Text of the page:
As an American music-politics-culture junkie thirty years ago, that weekend was something like a dream come true for me – to taste Jewish progressive political passion that felt like the 1968 of the books and albums and movies I loved. (“Hey look, it’s Hamilton Hall!”) This was like entering a wrinkle in time, a moment that my parent’s generation had lived but I had missed. The politics I cared about met the spiritual purpose I was embracing within a group of beautiful, passionate peers who wanted to change the world. Count me in.

Tragically, the gorgeous potential of such a spiritually empowered, politically enlightened, culturally open Jewish Left with which I experienced a momentary homecoming would not last. Tikkun was the first magazine I subscribed to after Rolling Stone, but in a year or so, Tikkun‘s Israel-bashing and attitude got to be too much. I turned my attention to building communities rather than movements, and while I still consider myself progressive in many ways, the Left I encountered once upon a snowy dream on West 116th Street left me behind. 

I long for the promise of so much of what I remember hearing about at Columbia University for the first time: aspirations for a thoughtful, humanistic American political life; Israel as the lynchpin of Middle Eastern peace, purpose, and prosperity; and room for every type of person in every Jewish space. These visions and more remain personal dreams, and oftentimes they have been the very real goals of the micro communities I have joined in the many places I have lived as an adult. But when it comes to anything like that weekend at Columbia, as the ex-hippie anthem “Hotel California” tells it, “we haven’t seen that spirit here since 1969” – or 1994. 

Thirty years after the conference, Left is Right, or rather Left is Wrong. Witness ideologically-assured hatred, spiritual arrogance, cultural and class entitlement, systematic misinformation, binary thinking, and – most infuriating of all – antisemitism that reflects 1938 rather than 1968, days of horror we thought we had consigned only to our nightmares, not the robotic chants of a 20-year old kids in a keffiyehs brainwashed by the emissaries of a mullah in government office in Iran or a Hamas terrorist in a hotel room in Qatar.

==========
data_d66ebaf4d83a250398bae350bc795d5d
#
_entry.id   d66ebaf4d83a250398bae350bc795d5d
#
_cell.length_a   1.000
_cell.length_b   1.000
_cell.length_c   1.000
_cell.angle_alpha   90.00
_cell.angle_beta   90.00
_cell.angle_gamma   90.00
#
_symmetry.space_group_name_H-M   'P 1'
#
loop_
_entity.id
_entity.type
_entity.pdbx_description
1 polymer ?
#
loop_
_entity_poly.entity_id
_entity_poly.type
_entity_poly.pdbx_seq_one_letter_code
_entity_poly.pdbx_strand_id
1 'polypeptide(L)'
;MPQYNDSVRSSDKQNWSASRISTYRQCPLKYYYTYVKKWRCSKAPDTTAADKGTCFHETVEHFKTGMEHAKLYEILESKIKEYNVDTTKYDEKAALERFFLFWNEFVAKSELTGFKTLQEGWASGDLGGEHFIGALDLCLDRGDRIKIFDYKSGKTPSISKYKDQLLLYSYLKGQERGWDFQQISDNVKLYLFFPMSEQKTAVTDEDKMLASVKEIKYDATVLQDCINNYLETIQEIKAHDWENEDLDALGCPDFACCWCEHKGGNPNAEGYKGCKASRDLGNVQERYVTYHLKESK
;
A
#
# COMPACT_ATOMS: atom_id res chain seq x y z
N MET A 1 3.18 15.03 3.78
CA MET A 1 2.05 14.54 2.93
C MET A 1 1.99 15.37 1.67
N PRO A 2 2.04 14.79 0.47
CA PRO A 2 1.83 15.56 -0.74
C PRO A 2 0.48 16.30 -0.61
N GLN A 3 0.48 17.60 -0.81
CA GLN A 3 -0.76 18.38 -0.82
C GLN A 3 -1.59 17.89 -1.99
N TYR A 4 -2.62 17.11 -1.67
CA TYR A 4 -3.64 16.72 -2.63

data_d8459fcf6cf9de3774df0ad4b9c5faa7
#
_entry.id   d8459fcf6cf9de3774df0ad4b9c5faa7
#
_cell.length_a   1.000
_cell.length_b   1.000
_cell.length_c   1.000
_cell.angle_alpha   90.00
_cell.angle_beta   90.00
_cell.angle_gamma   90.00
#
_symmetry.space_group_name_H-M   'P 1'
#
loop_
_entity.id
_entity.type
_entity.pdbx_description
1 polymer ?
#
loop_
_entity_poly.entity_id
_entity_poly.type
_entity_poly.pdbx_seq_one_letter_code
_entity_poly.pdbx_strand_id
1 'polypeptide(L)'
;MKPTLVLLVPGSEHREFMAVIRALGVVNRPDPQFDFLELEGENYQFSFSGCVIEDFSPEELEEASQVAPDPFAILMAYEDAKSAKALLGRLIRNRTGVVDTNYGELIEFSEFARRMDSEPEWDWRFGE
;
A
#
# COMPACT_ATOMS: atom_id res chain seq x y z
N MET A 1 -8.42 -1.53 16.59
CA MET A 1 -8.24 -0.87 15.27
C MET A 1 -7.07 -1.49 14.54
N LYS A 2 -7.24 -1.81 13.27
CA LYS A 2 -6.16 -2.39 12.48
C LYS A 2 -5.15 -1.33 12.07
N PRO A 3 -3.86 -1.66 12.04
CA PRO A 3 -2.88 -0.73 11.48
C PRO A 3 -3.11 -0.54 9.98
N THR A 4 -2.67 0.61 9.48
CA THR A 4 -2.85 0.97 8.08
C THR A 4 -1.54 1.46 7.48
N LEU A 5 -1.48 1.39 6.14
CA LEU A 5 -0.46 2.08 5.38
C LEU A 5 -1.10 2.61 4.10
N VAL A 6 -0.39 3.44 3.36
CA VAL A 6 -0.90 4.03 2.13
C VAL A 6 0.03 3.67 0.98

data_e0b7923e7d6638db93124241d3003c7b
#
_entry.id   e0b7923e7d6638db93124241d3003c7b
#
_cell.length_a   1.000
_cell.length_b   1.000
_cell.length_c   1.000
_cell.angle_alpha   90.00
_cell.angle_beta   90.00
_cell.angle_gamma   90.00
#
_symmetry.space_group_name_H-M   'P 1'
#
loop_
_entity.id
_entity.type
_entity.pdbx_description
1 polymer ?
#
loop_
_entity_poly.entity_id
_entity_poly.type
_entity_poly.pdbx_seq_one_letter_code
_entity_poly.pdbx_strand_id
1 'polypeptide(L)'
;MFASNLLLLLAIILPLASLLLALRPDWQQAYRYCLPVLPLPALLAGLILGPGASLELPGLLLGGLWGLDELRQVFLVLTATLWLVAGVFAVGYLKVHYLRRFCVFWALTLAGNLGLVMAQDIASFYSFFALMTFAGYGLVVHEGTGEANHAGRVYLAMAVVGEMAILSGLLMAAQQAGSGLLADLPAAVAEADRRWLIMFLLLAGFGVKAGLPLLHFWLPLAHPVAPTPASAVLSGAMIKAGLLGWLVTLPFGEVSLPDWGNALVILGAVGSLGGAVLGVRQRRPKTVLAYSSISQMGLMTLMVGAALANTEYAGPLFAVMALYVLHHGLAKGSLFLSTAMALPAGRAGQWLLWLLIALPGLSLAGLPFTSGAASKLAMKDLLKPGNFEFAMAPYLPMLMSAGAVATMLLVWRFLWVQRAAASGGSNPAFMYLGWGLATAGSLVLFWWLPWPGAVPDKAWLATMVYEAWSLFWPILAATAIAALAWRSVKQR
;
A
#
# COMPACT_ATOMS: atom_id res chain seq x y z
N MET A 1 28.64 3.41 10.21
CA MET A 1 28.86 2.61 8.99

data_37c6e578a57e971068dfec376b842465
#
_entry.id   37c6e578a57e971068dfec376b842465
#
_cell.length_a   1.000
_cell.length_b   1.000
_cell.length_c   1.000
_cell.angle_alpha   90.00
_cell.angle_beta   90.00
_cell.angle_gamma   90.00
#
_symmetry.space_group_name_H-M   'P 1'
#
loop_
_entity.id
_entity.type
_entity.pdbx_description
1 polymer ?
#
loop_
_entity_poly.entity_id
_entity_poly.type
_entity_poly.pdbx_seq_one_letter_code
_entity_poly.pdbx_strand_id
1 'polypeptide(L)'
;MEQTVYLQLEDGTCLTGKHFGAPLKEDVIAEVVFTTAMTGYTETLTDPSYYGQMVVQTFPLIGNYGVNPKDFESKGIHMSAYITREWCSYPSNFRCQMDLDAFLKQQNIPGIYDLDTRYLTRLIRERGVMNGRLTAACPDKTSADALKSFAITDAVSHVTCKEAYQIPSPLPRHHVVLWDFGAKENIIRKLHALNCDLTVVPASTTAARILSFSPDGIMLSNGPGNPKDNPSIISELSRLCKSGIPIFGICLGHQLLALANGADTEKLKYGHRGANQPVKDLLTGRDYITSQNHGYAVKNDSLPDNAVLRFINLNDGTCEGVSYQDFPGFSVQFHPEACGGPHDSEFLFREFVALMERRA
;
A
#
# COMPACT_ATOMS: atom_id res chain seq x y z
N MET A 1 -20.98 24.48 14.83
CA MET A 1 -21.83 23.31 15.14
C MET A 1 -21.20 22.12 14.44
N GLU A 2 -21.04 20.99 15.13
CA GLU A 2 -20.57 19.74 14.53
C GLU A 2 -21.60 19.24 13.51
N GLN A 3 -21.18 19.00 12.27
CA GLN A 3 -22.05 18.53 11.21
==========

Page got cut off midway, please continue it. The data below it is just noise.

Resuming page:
Like a kid pushed out of a clique at recess, like the wallflower at a high school dance, like a wannabe quarterback who threw a ball through an old tire hanging from a tree all summer long only to be demoted to the offensive line on the third day of practice, I think I’ll always have a tinge of regret about my Ivy League dream that wasn’t. But like most dreams expressing unlived fantasies, this one was too good to be true. I just didn’t expect that dream to become so very bad for so many others at Columbia and around the world. At least I’m awake enough to know what I see there now.

About the Author
Dr. Stephen Daniel Arnoff is the CEO of the Fuchsberg Jerusalem Center and author of the book About Man and God and Law: The Spiritual Wisdom of Bob Dylan.